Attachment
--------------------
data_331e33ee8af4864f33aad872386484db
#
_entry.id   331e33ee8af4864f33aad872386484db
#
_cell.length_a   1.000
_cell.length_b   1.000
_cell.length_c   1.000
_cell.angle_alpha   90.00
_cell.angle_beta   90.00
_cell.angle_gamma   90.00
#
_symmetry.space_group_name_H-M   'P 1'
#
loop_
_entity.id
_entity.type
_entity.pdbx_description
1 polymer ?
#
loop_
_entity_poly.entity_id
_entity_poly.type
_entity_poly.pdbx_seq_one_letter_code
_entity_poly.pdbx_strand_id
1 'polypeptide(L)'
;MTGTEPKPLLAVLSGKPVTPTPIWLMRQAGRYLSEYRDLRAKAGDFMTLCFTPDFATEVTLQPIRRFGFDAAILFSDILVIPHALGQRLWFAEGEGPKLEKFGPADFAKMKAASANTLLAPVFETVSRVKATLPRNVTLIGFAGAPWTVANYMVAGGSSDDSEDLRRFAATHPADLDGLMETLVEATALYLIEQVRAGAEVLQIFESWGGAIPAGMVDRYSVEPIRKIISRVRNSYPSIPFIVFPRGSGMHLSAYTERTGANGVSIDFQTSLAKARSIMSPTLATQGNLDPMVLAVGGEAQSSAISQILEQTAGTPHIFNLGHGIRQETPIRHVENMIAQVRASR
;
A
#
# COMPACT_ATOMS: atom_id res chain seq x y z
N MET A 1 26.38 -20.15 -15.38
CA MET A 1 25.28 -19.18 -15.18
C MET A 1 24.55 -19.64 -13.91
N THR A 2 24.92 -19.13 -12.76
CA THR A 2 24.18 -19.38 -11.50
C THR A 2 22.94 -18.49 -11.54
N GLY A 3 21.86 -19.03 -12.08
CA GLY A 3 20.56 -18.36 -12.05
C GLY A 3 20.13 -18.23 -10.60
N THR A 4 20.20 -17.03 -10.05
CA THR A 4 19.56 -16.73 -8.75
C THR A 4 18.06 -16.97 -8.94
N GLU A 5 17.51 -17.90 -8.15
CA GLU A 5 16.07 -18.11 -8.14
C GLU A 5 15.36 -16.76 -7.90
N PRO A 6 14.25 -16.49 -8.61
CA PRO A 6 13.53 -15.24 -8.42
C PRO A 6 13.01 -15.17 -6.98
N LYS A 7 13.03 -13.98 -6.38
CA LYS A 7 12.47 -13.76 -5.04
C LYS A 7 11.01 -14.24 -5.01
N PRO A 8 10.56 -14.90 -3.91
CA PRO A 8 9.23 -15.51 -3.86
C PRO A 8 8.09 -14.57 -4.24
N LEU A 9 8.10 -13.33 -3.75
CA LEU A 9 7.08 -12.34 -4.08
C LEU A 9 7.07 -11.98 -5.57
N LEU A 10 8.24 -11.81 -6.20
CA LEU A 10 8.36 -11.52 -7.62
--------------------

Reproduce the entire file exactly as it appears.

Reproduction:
data_331e33ee8af4864f33aad872386484db
#
_entry.id   331e33ee8af4864f33aad872386484db
#
_cell.length_a   1.000
_cell.length_b   1.000
_cell.length_c   1.000
_cell.angle_alpha   90.00
_cell.angle_beta   90.00
_cell.angle_gamma   90.00
#
_symmetry.space_group_name_H-M   'P 1'
#
loop_
_entity.id
_entity.type
_entity.pdbx_description
1 polymer ?
#
loop_
_entity_poly.entity_id
_entity_poly.type
_entity_poly.pdbx_seq_one_letter_code
_entity_poly.pdbx_strand_id
1 'polypeptide(L)'
;MTGTEPKPLLAVLSGKPVTPTPIWLMRQAGRYLSEYRDLRAKAGDFMTLCFTPDFATEVTLQPIRRFGFDAAILFSDILVIPHALGQRLWFAEGEGPKLEKFGPADFAKMKAASANTLLAPVFETVSRVKATLPRNVTLIGFAGAPWTVANYMVAGGSSDDSEDLRRFAATHPADLDGLMETLVEATALYLIEQVRAGAEVLQIFESWGGAIPAGMVDRYSVEPIRKIISRVRNSYPSIPFIVFPRGSGMHLSAYTERTGANGVSIDFQTSLAKARSIMSPTLATQGNLDPMVLAVGGEAQSSAISQILEQTAGTPHIFNLGHGIRQETPIRHVENMIAQVRASR
;
A
#
# COMPACT_ATOMS: atom_id res chain seq x y z
N MET A 1 26.38 -20.15 -15.38
CA MET A 1 25.28 -19.18 -15.18
C MET A 1 24.55 -19.64 -13.91
N THR A 2 24.92 -19.13 -12.76
CA THR A 2 24.18 -19.38 -11.50
C THR A 2 22.94 -18.49 -11.54
N GLY A 3 21.86 -19.03 -12.08
CA GLY A 3 20.56 -18.36 -12.05
C GLY A 3 20.13 -18.23 -10.60
N THR A 4 20.20 -17.03 -10.05
CA THR A 4 19.56 -16.73 -8.75
C THR A 4 18.06 -16.97 -8.94
N GLU A 5 17.51 -17.90 -8.15
CA GLU A 5 16.07 -18.11 -8.14
C GLU A 5 15.36 -16.76 -7.90
N PRO A 6 14.25 -16.49 -8.61
CA PRO A 6 13.53 -15.24 -8.42
C PRO A 6 13.01 -15.17 -6.98
N LYS A 7 13.03 -13.98 -6.38
CA LYS A 7 12.47 -13.76 -5.04
C LYS A 7 11.01 -14.24 -5.01
N PRO A 8 10.56 -14.90 -3.91
CA PRO A 8 9.23 -15.51 -3.86
C PRO A 8 8.09 -14.57 -4.24
N LEU A 9 8.10 -13.33 -3.75
CA LEU A 9 7.08 -12.34 -4.08
C LEU A 9 7.07 -11.98 -5.57
N LEU A 10 8.24 -11.81 -6.20
CA LEU A 10 8.36 -11.52 -7.62